Although the hognose snake isn't the most popular reptile to keep as a pet, it is growing in popularity over time. Their unique features and abnormal behavior attract snake enthusiasts nationwide. They're also relatively easy to care for, making them good pets for beginners. They might prefer their alone time over time with you, though, if you don't get them when they're young.
Types of Hognose Snakes
If you're looking into getting a hognose snake as a pet, it's important to understand there isn't only one species. In fact, there are several species of hognose snake, including the Eastern Hognose snake, Western Hognose, Southern hognose, Speckled Hognose snake, and the Tricolor Hognose snake. The species most commonly kept as pets are the Southern, Western, and Eastern Hognose snakes.
History and Native Habitat
Hognose snakes are found throughout the United States and Mexico:
|Type of Snake||Native Habitat|
|Western Hognose||Southern Canada|
|Southern Hognose||North Carolina|
Are Hognose Snakes Venomous?
Hognose snakes are members of the pit viper family, but they are not venomous. In fact, most hognoses generally play dead to avoid predation. They get their name from the upturned snout of the animal. These snakes are often confused with rattlesnakes because they have similar markings.
The Hognose snake is usually about 1 to 2 feet long when fully grown, but can measure up to 3 feet in length. They have several distinctive features that make it easy to identify; their upturned snout, wide head, and large eyes give them an appearance similar to that of a pig or frog.
Hognose coloration varies from grey to brown with dark blotches across its back and sides. The underside may be cream or yellow in color with black blotches covering it. This helps camouflage the snake when resting on sandy ground by allowing it to blend into its habitat more easily.
Hognose snakes have a toxic saliva made from a gland known as the Duvernoy's gland, but it's generally not harmful to humans.
The Hognose snake is fairly timid and doesn't particularly enjoy being handled. They aren't known to be aggressive, but they likely won't come out to greet you, either. If they are concerned with your presence, you may also notice some unusual behavior. If you don't expect it, this could be quite alarming.
Hognose snakes are known for their ability to play dead when threatened by predators or during mating rituals. When they feel threatened, they will often roll over onto their back with their mouth open and tongue hanging out, while making hissing noises to scare away predators or competitors.
Hognose snakes enjoy their time alone, so if you want more than one snake in the habitat, make sure there's enough territory for them each to have their own space.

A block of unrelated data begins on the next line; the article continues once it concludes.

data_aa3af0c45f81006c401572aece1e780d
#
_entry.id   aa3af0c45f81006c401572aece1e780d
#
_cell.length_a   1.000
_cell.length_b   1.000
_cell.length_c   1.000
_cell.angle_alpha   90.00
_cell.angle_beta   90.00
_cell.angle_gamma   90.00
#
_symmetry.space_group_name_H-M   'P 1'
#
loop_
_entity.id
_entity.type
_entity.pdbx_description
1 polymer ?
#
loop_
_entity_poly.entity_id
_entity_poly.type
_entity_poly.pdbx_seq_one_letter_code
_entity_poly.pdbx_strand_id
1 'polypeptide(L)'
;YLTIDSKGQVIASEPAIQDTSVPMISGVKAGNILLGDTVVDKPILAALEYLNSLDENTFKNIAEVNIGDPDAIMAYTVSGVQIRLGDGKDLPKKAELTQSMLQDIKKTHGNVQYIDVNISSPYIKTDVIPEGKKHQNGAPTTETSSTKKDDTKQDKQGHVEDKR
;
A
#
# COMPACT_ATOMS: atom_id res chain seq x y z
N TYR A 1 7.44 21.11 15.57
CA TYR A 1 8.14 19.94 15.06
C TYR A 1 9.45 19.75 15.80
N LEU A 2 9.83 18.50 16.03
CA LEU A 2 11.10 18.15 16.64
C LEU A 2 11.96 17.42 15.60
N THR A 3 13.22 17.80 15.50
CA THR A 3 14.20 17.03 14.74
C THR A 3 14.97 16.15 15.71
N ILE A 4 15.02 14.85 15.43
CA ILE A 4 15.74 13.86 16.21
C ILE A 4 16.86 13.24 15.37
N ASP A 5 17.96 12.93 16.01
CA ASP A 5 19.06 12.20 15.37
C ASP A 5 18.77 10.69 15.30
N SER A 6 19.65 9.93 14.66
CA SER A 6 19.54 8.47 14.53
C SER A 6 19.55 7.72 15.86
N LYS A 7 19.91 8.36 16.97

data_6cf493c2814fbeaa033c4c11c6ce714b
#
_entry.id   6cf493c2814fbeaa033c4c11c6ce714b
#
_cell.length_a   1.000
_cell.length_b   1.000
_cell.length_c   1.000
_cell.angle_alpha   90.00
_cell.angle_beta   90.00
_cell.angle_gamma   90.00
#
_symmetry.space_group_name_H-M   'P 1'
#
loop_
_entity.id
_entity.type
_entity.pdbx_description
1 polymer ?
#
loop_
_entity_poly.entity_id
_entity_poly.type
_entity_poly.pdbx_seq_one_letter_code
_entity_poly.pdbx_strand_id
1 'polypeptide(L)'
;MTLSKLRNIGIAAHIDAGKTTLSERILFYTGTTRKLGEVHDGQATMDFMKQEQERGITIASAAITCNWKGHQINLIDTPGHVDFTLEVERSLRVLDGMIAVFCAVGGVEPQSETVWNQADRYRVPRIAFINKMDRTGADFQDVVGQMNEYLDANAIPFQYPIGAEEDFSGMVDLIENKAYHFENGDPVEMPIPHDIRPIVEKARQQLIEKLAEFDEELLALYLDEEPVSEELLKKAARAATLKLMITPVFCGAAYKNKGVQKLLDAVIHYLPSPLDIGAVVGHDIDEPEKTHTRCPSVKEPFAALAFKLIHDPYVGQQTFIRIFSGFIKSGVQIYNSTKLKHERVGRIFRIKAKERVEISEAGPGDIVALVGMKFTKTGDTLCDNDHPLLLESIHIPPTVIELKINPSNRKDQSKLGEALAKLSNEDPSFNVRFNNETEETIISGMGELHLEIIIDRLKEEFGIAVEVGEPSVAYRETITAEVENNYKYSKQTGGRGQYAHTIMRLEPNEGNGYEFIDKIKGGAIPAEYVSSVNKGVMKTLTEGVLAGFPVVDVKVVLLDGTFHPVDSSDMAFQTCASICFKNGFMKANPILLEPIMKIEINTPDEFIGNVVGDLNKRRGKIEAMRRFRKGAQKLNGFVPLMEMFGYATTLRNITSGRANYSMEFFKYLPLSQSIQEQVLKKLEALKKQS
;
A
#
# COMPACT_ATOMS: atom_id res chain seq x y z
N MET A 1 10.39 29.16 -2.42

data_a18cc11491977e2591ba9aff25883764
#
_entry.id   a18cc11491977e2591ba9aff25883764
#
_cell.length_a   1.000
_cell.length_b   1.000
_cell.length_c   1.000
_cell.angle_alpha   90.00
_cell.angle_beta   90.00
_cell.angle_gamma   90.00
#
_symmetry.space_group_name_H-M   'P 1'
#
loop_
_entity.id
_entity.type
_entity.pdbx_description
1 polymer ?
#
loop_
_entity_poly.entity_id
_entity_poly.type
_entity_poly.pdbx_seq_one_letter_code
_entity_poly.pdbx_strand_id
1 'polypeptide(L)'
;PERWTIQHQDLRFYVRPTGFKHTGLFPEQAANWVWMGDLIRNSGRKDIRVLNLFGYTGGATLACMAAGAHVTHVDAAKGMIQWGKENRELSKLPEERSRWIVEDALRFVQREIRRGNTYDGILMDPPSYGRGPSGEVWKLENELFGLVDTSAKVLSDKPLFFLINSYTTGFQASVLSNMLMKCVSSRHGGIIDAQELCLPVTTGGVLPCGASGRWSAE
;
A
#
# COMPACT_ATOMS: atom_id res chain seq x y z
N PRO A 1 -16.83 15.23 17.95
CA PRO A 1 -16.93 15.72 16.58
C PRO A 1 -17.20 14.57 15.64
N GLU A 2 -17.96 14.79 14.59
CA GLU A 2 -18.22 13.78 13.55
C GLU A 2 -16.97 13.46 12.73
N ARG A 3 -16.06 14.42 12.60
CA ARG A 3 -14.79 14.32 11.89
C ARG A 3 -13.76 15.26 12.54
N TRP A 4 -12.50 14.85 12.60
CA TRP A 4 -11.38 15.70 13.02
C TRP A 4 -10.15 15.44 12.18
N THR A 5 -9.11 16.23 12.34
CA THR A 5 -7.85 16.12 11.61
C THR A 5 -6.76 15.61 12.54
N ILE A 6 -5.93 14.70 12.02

Handling Your Hognose Snake
As long as these snakes are socialized properly from an early age, they take to handling very well. While they may bluff threat displays for you, they are not aggressive and these displays are not dangerous. Just don't pick your snake up in the middle of such a display. Instead, wait for it to calm down before trying to handle it.
The lifespan of the snake is important in considering which species you would like to keep as a pet. Their lifespans are:
- Southern Hognose: 5 to 8 years
- Eastern Hognose: 5 to 9 years
- Western Hognose: Up to 20 years
If you're interested in acquiring the Western Hognose snake, take a moment to consider whether you're ready to care for a snake for up to 20 years. If not, another species may suit you better.
The western hognose snake is increasingly popular and is one of the easiest snakes to care for. They also make excellent display animals for advanced hobbyists looking for something different from a typical ball python or boa constrictor.
Hognose snakes are not picky about their housing conditions. In fact, they prefer a more natural setup with plenty of hiding spots and an environment that mimics their native habitat. This makes them an ideal pet for beginners because they don't require a huge investment in equipment or supplies.
A Hognose snake terrarium should be large enough to allow your pet plenty of room to move around while still providing spots to hide. A minimum size of 24 inches long by 12 inches wide by 12 inches tall is recommended for a single adult snake, but you may need to increase this if you have multiple snakes in one enclosure or if you plan on breeding your snake in the future.
Temperature and Humidity